TERRE HAUTE —
If the new “protected levy” legislation goes into effect later this year, it would mean “a substantial reduction” in revenue for Vigo County School Corp. bus transportation, capital projects and bus replacement funds, according to the district’s chief financial officer.
Over the long term, it could mean cutbacks in bus transportation or the school district paying bus fuel costs out of the general fund, issues that would have to be addressed by the school board.
It could also mean fewer school buses and more challenges for the already hard-hit facilities budget.
“It’s getting difficult to budget for all these reductions,” said Donna Wilson, Vigo County School Corp. chief financial officer, who believes the new law is unnecessary.
The law was designed so schools would pay off their debts before they spend money on transportation, school bus replacement and capital projects.
“We won’t default on our debt, we never have and we never intend to,” Wilson said. In addition, if a district can’t pay it, that debt is guaranteed by the state. “We would never pass that responsibility on to the state. We recognize our responsibility to pay it.”
Last year, the school district’s property tax levy for the four funds (debt service, capital projects, transportation and bus replacement) was $27.1 million. From that, $4.2 million in revenue was lost to property tax caps — but that loss was distributed among the four funds.
But with the “protected levy” law, none of that reduction could be taken from debt service, so the property tax cap losses would be absorbed through the other three funds.
Last year, it would have meant a 21.4-percent loss to those three funds, if the law had been implemented.
In transportation, the reduction would have gone from $821,050 to $1,141,485. The entire transportation levy is only $5.3 million, so under the protected levy law, the transportation revenues would have been reduced to about $4.2 million.
According to the transportation office, school buses travel about 5,600 miles each day taking students to and from school. About 11,000 students take the bus to school. The district has about 592 routes, both morning and afternoon, which includes special needs routes.
In 2012-13, the total miles driven for all events (regular routes, special needs routes, field trips, academic competitions and athletic events) was just under 1.7 million miles.
Implementation of the law was delayed so legislators could study the impact.
If the legislature doesn’t make changes in the new law and the three funds must absorb the tax cap reductions, then some tough discussions may have to take place, Wilson said.
At some point, the district might have to look at paying for bus fuel out of the general fund, which could eventually have a classroom impact — something the district doesn’t want to see happen, she said. The district might have to look at bus routes and walking distances.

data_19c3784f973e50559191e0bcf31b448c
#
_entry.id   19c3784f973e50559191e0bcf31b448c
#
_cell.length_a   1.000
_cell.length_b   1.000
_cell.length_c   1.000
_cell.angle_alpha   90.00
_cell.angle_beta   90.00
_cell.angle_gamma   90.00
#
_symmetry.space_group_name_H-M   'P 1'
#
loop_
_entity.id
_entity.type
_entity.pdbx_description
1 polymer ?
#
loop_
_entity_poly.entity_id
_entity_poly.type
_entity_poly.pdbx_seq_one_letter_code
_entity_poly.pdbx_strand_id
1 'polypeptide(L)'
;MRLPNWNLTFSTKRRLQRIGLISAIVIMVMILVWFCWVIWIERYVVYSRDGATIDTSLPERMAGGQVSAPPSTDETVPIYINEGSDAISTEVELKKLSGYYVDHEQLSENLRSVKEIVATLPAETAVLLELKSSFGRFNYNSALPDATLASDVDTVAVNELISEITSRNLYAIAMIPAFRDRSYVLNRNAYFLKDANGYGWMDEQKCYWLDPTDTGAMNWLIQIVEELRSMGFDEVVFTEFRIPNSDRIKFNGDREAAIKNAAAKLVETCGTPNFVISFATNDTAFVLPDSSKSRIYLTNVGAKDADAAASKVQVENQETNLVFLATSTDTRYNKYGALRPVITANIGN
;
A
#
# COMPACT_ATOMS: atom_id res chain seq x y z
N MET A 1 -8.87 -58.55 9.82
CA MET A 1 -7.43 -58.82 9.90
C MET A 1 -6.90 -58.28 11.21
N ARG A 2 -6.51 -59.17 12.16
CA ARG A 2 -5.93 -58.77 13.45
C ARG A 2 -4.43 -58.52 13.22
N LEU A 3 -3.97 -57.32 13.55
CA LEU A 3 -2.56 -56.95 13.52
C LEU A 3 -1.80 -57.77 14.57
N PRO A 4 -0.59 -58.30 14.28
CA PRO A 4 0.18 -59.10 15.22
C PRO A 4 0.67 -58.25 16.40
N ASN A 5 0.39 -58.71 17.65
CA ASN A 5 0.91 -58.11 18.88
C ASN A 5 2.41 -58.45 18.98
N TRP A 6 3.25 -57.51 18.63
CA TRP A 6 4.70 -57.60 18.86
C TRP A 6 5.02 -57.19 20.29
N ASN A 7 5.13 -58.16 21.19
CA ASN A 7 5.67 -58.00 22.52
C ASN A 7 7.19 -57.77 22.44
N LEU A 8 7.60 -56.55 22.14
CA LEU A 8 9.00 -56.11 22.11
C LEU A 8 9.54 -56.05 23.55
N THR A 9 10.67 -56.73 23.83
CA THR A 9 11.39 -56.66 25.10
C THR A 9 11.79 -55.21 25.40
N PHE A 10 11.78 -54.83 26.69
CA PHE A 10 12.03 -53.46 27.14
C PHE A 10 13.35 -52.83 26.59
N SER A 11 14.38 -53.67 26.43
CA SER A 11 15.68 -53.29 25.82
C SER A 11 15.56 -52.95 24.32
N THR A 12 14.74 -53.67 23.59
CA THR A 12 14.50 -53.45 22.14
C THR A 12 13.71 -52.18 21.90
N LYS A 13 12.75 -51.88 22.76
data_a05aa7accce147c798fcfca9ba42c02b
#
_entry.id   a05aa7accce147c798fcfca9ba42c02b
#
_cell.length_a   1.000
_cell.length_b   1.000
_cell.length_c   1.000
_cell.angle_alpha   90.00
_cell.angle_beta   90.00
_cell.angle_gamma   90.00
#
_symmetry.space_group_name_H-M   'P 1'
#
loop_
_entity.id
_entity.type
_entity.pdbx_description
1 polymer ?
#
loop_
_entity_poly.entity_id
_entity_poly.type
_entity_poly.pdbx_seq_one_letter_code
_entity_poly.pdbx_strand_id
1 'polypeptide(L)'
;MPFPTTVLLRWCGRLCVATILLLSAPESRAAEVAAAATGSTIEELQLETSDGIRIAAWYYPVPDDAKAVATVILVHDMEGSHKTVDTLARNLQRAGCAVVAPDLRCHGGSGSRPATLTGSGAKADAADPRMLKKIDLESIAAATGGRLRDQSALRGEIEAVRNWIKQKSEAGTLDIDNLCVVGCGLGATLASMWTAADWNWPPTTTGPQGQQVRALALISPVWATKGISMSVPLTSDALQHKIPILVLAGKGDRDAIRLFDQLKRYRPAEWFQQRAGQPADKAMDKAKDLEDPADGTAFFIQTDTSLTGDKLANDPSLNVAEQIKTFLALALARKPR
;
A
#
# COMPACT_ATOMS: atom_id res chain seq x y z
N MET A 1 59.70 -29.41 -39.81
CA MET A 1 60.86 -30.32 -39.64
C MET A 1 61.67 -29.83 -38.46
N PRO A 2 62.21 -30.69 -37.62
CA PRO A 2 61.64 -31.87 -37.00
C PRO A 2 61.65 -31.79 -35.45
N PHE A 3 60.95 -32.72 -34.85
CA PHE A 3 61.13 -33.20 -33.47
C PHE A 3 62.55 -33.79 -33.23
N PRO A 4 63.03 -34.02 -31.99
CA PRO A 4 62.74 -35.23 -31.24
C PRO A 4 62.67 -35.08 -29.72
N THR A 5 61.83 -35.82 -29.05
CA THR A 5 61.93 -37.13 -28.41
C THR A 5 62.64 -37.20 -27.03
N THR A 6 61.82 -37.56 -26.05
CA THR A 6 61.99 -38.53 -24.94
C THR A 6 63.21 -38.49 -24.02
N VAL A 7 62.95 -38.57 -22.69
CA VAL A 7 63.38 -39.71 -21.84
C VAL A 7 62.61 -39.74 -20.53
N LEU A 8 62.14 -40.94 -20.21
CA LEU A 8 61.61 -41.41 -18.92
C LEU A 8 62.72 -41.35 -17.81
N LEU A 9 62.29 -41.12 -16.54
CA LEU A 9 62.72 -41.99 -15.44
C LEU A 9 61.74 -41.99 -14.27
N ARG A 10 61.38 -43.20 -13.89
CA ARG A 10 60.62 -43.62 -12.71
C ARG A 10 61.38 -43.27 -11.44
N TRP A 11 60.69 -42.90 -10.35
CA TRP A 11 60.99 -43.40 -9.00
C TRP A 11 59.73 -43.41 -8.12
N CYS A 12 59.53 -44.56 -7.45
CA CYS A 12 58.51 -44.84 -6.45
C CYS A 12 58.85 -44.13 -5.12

But if cuts were made in bus transportation, the district fears some children might not be able to get to school, Wilson said. Longer walking distances can pose safety issues.
Currently under school board policy, transportation is generally provided for secondary students who live more than 1.5 miles from school and elementary students who live more than one mile from school, said Franklin Fennell, VCSC director of facilities and transportation.
Transportation might be provided for shorter distances if the superintendent recommends, and the school board agrees, the walking distance is “unreasonably hazardous” relative to the age of the students, according to board policy. Examples would be if a student would have to walk across a railroad track or a busy highway such as Third Street, Fennell said.
Wilson said if the bus replacement fund has further reductions, the district may have to consider cutting the number of buses it buys each year. Long term, that can pose safety issues, she said. Currently, the district levies taxes to buy 17 buses each year.
As far as the capital projects budget, the district currently pays utilities out of it. If the capital projects budget became too strained, the district might have to look at paying utilities out of the general fund, as was done in the past.
The district previously did $2 million to $3 million in renovation projects each year, something it can no longer do, Wilson said. Such projects are done less frequently and may involve alternative funding, such as short-term general obligation bonds.
The capital projects budget is very structured and includes about $1.1 million to $1.5 million in roofing projects each year, Wilson said. If the district tried to cut back on routine maintenance of facilities, that could be detrimental in the long run.
Districts “are asking for more flexibility to take the [property tax cap] cuts where we can manage them best,” Wilson said.
In debt service, districts are allowed to levy for one year’s debt, but they also can maintain a cash balance that enables them to pay six months of debt the following year.
As a result, the VCSC can sustain a reduction in debt service revenues (from property tax caps), yet still stay pay the current year’s debt, Wilson said.
Fennell noted, “We review all areas in the school corporation for cost reduction. We have an active cost conservation plan, and we continue looking for ways to reduce costs in the transportation area.”
The transportation office has worked to make bus routes more efficient and with fewer stops, he said. Starting and stopping uses more fuel, Fennell said.
Sue Loughlin can be reached at 812-231-4235 or firstname.lastname@example.org.